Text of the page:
October 30, 2008
Brazil's 2007-08 corn export is forecast to slow down to 9 million tonnes due to strong domestic demand, according to USDA.
Despite June's hard frosts in the southern state of Parana, Brazil is expected to have a record corn crop of 57.5 million tonnes in 2007-08. Despite high international corn prices, area is expected to increase minimally in the coming year, with any expansion occurring in the "safrinha" (second) crop. Last year, Brazil appears to have found its current equilibrium for area planted to particular crops, and no strong shifts between crops are expected.
Even though international prices have increased significantly, so has the cost of production. The average cost of transportation has increased 50 percent in the last year, and according to some accounts, the cost of production has doubled, with the majority of this increase due to the rising price of fertilizers. In addition, strong environmental restrictions and the need for consistent environmental regulations and strong property rights further restrict such expansion.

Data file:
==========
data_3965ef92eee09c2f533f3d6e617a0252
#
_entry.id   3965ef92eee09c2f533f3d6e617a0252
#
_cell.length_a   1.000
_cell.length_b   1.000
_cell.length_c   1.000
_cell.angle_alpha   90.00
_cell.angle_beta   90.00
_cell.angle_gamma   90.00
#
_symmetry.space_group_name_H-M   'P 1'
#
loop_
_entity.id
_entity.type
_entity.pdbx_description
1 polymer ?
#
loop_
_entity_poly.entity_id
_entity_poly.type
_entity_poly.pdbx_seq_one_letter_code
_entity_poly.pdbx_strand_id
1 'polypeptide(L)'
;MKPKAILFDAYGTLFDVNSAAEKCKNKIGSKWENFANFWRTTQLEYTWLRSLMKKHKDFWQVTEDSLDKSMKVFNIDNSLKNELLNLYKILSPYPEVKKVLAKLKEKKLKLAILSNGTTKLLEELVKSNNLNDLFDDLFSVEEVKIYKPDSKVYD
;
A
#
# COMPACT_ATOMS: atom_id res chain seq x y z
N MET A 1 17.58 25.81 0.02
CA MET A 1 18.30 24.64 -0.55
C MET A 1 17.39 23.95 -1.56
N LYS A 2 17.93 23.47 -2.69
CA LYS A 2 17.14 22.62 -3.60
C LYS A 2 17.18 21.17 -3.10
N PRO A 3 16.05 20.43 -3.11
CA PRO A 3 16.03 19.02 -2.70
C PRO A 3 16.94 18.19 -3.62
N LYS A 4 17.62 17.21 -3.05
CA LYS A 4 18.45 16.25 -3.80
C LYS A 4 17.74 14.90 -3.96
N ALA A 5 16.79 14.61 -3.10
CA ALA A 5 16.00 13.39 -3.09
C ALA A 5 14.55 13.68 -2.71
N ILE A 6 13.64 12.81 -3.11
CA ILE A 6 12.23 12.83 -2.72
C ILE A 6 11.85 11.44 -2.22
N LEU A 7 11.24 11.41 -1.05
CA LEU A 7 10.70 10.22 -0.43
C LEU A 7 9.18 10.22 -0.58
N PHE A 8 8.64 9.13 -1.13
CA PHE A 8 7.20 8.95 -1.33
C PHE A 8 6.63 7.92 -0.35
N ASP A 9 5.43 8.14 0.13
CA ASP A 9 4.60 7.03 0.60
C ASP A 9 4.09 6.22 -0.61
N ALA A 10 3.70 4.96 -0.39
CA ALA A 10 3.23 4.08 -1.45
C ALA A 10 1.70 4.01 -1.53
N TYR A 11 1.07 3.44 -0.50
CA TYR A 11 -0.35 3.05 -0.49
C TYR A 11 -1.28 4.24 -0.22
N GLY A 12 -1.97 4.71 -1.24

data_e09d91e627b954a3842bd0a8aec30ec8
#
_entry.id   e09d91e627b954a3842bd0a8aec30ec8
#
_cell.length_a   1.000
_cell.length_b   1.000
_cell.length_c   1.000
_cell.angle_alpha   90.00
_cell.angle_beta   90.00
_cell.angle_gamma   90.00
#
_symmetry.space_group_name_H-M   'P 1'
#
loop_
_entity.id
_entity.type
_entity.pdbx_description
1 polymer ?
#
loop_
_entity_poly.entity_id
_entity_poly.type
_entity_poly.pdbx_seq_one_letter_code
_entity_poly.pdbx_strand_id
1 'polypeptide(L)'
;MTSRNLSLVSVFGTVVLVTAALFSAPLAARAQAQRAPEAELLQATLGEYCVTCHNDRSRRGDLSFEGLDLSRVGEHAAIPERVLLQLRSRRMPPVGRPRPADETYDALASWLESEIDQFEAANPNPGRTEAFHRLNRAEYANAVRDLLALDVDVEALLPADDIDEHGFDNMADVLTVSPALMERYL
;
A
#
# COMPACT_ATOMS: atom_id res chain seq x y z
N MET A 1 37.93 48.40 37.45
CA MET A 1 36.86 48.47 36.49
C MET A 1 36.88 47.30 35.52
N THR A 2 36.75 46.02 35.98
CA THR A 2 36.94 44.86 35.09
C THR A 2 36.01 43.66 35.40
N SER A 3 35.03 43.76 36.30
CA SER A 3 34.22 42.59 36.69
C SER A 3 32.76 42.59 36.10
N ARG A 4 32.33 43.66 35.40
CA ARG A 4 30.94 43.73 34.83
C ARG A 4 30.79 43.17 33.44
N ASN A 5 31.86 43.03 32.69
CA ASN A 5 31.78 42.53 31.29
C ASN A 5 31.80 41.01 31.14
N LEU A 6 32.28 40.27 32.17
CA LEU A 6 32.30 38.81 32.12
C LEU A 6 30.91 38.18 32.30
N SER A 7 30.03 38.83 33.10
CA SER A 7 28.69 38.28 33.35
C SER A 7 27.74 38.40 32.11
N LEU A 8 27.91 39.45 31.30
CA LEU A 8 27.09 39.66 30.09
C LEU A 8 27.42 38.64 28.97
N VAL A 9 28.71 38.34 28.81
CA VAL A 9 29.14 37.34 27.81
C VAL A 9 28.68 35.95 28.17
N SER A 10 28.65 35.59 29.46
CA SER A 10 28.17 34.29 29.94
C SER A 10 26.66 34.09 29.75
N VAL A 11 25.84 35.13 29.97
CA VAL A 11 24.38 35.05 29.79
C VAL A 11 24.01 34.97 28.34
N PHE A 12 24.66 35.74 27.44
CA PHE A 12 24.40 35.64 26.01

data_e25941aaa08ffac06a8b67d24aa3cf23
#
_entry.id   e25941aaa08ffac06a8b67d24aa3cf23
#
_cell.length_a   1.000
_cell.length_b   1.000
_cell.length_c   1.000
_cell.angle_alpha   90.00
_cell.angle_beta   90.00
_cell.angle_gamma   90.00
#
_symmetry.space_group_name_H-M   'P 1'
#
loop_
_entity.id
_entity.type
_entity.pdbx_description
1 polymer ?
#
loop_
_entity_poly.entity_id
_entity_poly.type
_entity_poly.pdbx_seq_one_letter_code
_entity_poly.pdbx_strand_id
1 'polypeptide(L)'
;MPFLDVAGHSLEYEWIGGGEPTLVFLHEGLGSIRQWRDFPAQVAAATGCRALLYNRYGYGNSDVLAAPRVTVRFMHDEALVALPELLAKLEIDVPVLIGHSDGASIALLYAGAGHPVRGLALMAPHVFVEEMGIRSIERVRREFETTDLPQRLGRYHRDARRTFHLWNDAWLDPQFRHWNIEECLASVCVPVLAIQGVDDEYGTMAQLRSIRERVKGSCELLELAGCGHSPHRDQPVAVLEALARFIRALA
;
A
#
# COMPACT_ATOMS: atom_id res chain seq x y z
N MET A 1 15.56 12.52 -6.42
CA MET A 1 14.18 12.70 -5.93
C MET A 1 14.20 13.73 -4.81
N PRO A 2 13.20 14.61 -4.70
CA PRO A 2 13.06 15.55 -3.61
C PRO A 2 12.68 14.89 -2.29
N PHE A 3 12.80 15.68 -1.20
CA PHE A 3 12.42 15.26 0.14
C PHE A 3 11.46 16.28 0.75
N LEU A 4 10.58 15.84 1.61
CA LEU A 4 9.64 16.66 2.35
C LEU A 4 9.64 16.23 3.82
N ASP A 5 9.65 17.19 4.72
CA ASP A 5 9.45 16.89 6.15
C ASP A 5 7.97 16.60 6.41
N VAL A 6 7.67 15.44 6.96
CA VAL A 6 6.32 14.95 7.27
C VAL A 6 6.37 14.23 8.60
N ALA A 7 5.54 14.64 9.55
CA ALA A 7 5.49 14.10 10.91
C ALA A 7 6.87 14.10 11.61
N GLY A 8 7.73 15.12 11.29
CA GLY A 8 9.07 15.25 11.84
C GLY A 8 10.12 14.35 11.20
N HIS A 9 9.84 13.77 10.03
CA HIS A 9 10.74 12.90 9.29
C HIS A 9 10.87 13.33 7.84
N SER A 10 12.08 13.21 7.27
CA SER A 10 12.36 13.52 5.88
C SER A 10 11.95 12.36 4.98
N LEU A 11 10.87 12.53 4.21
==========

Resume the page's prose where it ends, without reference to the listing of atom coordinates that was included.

Post has lowered its 2007/08 marketing year (March 2008/February 2009) export forecast to 9 million tonnes, primarily due to the current strong domestic demand which is diverting corn from export channels and resulting in some contracts being canceled. Last year, the domestic poultry and pork producers were caught by surprise by the strong surge in corn exports, and now they are willing to pay the price to ensure they have the inputs they need. However, Brazil could export more if the international demand were to increase substantially.